Nagaland: Threads of unity amid gunfire and poll pitch

Nagaland: Threads of unity amid gunfire and poll pitch

It would be erroneous to believe that the entire Naga population is against India or its army

Locals stage a protest demanding repeal of Armed Forces (Special Powers) Act in Kohima, Friday, Dec. 17, 2021. Credit: PTI Photo

An impression has gained ground that perhaps the entire Naga population is against India, the Indian army, and other security forces. The state of Nagaland is now in poll mode. The recent killing of the Konyak Naga mineworkers has revived the demand for the repeal of the Armed Forces Special Powers Act (AFSPA). Elections are due in Nagaland in February 2023.

Chief Minister Neiphiu Rio, heading a coalition with the Bharatiya Janata Party (BJP) and another regional party, is under pressure and has backed the demand for the repeal of the AFSPA. Last week, he and his cabinet played the populist card and declared the formation of three new districts of Tseminyu, Chumuedima and Niuland. These are popular demands, and state minister Jacob Zhimomi described the announcement as the best Christmas gift.

However, December 4, 2021, indeed remains a black day, and the Naga population and, for that matter, other tribal communities in the northeast are against the AFSPA. The Naga people have faced enough brunt, so it is not without good reason that they oppose the AFSPA.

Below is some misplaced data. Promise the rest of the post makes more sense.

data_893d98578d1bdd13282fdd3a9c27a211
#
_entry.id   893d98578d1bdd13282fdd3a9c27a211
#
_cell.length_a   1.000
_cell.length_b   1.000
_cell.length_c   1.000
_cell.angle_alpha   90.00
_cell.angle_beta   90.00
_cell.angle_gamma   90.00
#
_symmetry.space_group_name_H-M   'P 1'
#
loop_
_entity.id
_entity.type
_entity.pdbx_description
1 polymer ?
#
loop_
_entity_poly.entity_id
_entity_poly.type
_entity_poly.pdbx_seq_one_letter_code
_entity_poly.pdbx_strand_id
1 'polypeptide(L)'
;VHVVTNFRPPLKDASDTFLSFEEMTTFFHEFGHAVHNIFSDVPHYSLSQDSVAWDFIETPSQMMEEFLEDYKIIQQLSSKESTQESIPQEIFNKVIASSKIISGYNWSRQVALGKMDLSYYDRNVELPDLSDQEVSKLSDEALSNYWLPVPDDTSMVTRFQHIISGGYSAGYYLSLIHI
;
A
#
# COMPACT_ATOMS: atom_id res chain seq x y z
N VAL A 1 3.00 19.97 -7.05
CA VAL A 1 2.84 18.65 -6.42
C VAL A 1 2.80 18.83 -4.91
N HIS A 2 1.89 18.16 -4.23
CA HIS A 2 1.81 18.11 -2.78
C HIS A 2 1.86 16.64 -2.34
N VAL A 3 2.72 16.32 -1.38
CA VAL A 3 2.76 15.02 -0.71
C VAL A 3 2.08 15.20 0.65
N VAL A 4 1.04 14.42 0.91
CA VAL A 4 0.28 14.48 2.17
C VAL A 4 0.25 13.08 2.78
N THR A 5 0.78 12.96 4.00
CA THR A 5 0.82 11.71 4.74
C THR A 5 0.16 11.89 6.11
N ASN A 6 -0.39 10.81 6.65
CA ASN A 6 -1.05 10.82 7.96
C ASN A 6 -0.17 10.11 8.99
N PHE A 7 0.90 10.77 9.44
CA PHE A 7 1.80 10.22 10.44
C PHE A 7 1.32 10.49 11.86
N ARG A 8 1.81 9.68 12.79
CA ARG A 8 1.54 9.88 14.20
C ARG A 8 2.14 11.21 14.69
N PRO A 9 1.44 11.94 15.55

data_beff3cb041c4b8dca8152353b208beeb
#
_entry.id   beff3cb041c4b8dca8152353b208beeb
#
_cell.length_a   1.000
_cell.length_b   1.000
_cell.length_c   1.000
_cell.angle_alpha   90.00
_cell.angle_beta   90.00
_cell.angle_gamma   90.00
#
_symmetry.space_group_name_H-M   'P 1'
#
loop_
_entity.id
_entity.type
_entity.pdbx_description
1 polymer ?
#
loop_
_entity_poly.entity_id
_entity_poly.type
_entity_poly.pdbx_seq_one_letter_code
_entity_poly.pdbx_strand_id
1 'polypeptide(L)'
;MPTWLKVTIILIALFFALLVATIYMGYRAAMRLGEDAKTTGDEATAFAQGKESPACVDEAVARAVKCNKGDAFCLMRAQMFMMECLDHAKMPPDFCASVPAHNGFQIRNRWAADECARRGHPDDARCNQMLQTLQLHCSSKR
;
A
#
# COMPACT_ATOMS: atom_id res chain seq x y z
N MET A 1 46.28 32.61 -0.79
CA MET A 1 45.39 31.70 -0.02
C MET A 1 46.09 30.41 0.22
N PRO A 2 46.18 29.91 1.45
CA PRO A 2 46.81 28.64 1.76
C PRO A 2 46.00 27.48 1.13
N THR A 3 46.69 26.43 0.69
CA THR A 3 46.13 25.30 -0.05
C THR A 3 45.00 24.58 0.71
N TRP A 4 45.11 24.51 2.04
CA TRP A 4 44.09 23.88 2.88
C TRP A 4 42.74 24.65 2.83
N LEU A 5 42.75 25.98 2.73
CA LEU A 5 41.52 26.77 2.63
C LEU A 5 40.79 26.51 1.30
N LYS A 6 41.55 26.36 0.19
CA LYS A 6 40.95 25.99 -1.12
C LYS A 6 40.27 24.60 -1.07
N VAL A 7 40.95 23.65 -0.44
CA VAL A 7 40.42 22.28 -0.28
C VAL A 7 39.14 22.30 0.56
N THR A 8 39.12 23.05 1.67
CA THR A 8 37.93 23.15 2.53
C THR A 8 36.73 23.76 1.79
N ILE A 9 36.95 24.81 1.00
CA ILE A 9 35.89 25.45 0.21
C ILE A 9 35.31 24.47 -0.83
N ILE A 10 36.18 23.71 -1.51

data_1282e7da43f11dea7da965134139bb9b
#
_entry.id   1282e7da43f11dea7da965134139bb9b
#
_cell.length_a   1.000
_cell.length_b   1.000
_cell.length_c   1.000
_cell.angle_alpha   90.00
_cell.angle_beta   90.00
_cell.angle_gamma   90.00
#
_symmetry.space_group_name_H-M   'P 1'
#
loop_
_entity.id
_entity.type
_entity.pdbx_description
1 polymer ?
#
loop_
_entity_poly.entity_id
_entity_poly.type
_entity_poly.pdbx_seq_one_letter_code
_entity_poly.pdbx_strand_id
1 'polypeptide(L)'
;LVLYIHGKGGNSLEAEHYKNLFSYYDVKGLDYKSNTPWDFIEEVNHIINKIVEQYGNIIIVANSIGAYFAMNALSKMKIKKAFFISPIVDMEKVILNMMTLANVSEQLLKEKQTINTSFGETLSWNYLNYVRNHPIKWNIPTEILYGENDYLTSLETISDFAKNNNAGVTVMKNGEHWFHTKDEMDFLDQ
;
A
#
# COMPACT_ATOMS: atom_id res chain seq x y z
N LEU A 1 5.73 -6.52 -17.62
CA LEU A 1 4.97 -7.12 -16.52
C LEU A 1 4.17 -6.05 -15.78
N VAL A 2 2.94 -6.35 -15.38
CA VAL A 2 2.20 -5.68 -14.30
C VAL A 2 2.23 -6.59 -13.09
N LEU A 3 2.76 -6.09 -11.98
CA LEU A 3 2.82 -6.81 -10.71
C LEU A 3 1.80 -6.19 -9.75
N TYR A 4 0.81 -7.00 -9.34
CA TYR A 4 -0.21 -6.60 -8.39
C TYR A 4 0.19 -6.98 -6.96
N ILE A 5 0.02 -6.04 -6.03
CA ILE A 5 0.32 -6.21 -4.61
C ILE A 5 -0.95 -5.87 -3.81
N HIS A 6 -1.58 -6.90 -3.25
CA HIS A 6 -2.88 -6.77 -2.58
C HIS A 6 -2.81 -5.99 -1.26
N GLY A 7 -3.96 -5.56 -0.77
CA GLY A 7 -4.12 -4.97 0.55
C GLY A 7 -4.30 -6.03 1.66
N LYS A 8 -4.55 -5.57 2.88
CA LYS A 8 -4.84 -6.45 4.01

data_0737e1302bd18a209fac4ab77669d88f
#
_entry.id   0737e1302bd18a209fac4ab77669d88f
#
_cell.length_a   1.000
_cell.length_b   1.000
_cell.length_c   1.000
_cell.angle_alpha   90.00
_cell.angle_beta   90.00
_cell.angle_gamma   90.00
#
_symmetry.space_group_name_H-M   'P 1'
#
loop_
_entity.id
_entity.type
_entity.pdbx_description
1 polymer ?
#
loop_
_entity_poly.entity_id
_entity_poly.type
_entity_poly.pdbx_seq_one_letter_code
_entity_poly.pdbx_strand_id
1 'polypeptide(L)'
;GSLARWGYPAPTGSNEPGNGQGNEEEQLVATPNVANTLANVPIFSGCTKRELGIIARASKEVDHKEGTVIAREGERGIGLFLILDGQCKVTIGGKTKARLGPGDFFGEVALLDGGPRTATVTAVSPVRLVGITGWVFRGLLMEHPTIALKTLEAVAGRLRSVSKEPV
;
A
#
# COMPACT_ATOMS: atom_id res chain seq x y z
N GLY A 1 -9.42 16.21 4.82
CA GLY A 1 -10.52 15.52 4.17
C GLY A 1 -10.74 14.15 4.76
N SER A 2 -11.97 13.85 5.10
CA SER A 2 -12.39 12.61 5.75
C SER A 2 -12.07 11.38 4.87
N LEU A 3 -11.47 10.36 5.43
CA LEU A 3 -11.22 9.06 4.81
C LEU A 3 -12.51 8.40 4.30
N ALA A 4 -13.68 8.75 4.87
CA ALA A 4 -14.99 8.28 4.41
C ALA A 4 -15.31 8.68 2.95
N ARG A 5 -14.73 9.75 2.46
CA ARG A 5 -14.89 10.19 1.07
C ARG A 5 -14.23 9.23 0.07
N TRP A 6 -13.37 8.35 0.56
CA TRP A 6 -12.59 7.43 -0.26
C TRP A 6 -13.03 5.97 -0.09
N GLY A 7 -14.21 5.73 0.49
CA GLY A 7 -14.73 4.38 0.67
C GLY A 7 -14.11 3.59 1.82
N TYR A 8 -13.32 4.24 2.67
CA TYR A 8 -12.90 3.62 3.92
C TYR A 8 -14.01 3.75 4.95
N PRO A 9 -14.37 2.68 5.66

The Nagas or Khasis in Meghalaya could be anti-AFSPA. But it would be a big blunder of our time if in Delhi any ivory tower expert within the government apparatus or outside it labelled the entire Naga population and others as anti-India. Even to call them 'anti-Indian army' too would be erroneous. What is happening over the AFSPA is genuine, but the rest of it - taking the battle too far is part of politics.

The protests against the killings of Naga civilians could be part of a larger conspiracy to derail the peace talks between the Centre and Naga militant groups. The Naga National Political Groups, or NNPGs, an umbrella organisation of seven groups, still favour the early signing of the final Naga Peace Accord. So are a section of the Naga leaders.